What started as a push for free tampons and pads has now grown into a student-led group that manages distribution of free menstrual products to the UC Berkeley campus community.
After securing funding through the campus Wellness Fund, Emaan Siddique, a graduating senior and economics major at UC Berkeley, needed to find a way to distribute and utilize the funds. That’s when the idea for the Coalition for the Institutionalization of Free Menstrual Product (CIFMP) was born.
“I began working on this initiative during my time as a student health director in the office of former ASUC Senator Megha Torpunuri,” said Siddique. “I spent a lot of my time building the coalition by reaching out to existing campus organizations with similar missions, including Confi at Cal, Happy Period at Berkeley and Ladies for Change. Individuals from these organizations were the first founding members of the CIFMP and have been pivotal to our success.”
The coalition aims to maximize the wellness of menstruating students through supplying and distributing free menstrual products. The group launched their pilot program in April 2019 at Moffitt Library. Free products are placed in bins in the fourth floor gender-inclusive restroom and the women’s fifth floor restroom.
CIFMP has since expanded to incorporate bin locations into the Basic Needs Center and the Tang Center and plans to have products in the Kresge Library, Garbarini Lounge in Bechtel and Davis Hall starting spring 2020.
The price of a period
Although products are provided for free to the campus community, offering this service comes with a cost for CIFMP.
“Providing menstrual products to a student body of this size is a fairly expensive undertaking, costing between $800 and $1,100 to maintain per month, per site,” said Jessica Wang, a UC Berkeley junior and economics and rhetoric major. “This number will likely increase as we try to make sure stock is supplied more quickly, and as increased awareness [raises] traffic to our sites.”
While the group hopes to receive renewed funding from the campus Wellness Fund, it’s not a guarantee. In addition, one of CIFMP’s goals is to provide more eco-friendly, sustainable products which can cost more than generic and name brand offerings.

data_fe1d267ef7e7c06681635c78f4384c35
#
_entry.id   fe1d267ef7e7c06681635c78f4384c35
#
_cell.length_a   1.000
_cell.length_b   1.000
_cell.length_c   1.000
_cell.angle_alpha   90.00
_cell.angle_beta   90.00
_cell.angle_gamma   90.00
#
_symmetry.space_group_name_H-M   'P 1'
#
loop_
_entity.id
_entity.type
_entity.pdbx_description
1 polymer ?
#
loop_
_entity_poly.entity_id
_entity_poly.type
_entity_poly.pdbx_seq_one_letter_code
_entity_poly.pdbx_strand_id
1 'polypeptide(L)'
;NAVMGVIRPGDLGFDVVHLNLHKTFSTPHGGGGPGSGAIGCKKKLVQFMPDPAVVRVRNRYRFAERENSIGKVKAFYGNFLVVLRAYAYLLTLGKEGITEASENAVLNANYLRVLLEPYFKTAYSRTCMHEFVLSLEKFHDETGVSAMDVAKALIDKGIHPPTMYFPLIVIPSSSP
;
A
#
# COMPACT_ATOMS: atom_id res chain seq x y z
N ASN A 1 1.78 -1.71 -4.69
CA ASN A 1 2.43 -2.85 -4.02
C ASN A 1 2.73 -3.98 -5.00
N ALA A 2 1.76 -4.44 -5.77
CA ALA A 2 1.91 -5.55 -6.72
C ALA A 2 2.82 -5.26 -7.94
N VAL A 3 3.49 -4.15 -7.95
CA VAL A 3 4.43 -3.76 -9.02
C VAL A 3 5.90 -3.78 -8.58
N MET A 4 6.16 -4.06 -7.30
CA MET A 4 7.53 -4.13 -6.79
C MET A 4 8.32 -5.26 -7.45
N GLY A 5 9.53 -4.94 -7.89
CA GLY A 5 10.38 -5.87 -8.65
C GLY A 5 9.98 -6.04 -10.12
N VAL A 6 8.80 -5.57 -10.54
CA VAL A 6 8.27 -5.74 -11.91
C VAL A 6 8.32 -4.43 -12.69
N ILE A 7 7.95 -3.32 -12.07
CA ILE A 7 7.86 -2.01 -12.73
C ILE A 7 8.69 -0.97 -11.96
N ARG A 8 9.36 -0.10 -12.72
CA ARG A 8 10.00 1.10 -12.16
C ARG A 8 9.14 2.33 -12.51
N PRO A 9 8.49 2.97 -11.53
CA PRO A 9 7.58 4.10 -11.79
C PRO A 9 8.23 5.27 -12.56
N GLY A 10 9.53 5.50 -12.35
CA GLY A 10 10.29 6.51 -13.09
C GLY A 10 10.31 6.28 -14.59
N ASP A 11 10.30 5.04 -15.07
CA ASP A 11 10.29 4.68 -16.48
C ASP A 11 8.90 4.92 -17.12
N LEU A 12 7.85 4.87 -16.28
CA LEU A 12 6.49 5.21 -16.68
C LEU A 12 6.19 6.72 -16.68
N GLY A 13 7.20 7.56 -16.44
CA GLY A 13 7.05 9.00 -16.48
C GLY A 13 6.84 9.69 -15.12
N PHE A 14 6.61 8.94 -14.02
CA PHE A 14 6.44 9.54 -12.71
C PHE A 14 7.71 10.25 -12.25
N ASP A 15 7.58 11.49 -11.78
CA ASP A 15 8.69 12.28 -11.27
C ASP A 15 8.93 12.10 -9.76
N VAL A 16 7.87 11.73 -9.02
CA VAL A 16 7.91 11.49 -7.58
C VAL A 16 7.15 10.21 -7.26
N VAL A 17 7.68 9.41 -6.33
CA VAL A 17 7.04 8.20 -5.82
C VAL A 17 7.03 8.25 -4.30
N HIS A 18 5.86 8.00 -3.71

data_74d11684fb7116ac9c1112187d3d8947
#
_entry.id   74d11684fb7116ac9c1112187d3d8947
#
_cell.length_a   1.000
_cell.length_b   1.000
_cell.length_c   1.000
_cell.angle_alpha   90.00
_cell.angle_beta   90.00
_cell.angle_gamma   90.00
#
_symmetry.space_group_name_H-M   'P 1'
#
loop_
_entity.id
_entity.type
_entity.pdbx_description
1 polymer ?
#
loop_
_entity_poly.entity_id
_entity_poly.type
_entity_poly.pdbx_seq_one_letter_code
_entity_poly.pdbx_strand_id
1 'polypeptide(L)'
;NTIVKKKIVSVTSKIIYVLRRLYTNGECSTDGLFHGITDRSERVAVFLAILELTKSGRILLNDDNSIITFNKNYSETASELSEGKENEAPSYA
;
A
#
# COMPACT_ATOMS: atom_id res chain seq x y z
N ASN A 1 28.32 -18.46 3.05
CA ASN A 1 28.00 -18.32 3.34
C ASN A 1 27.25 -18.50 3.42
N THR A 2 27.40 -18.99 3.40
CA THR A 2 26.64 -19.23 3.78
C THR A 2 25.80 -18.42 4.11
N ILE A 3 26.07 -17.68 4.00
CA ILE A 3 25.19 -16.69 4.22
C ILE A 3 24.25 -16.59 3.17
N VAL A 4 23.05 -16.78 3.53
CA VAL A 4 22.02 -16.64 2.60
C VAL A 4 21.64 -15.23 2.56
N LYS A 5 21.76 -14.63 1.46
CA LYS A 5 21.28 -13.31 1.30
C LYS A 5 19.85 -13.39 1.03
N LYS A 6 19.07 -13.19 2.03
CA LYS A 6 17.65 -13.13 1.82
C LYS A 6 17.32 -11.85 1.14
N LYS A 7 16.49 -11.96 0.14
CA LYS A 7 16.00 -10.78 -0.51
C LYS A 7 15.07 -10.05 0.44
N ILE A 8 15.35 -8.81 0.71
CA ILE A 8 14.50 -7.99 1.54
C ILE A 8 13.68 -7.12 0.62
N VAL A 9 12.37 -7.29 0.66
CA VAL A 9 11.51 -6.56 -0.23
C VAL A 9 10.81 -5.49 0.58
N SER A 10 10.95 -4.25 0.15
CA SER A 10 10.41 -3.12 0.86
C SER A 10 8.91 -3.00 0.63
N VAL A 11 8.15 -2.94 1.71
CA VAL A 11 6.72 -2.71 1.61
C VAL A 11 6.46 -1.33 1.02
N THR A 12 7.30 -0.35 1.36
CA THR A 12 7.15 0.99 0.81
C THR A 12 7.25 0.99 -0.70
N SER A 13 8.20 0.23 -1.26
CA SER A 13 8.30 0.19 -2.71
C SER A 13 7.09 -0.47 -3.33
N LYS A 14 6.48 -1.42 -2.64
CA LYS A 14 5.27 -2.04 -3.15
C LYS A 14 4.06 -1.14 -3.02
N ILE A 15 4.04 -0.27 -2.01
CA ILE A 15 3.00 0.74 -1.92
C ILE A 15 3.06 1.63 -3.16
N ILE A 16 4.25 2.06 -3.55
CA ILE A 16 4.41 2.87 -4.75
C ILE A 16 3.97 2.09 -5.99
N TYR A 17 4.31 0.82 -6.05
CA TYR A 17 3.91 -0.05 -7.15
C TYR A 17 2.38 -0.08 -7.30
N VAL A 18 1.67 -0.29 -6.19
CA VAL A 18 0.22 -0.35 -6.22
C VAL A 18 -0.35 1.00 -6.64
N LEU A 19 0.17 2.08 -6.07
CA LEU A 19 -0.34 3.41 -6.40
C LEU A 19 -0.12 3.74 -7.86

This summer, Siddique was able to meet with University Business Partnerships & Services (UBPS) which connected her with an alum and supporter. “We got connected to Dr. Sophia Yen through UBPS; [they] reached out to us to learn more about our initiative, and then got us in touch with her shortly after.“
“Menstrual hygiene products should be free in every bathroom, just like toilet paper,” said Dr. Sophia Yen, chief executive officer and co-founder of Pandia Health, a birth control delivery company. “Pandia Health is about making women’s lives better and we are proud to help secure the funds to support CIFMP.”
Funding from Pandia Health will go towards the purchase of products and product bins in an effort to help support CIFMP’s distribution of menstrual products on the Berkeley campus.
As incoming president of CIFMP, Wang noted areas of improvement and focus for next year, which include improving the process of ordering materials and ensuring bins are restocked more regularly. In addition, the group would like to improve measurement metrics to better understand how many individuals they are helping on campus.
“Long-term, we hope to show the university that a need exists for free menstrual products and that ultimately they’ll be able to take over provision and distribution of products to students, which we see as a crucial component to student wellness,” said Wang.
Yen previously recalled instances on campus where she had been stuck without access to products, “Menstrual products are necessities and not having a menstrual hygiene product when you need it, is embarrassing, mortifying and humiliating.”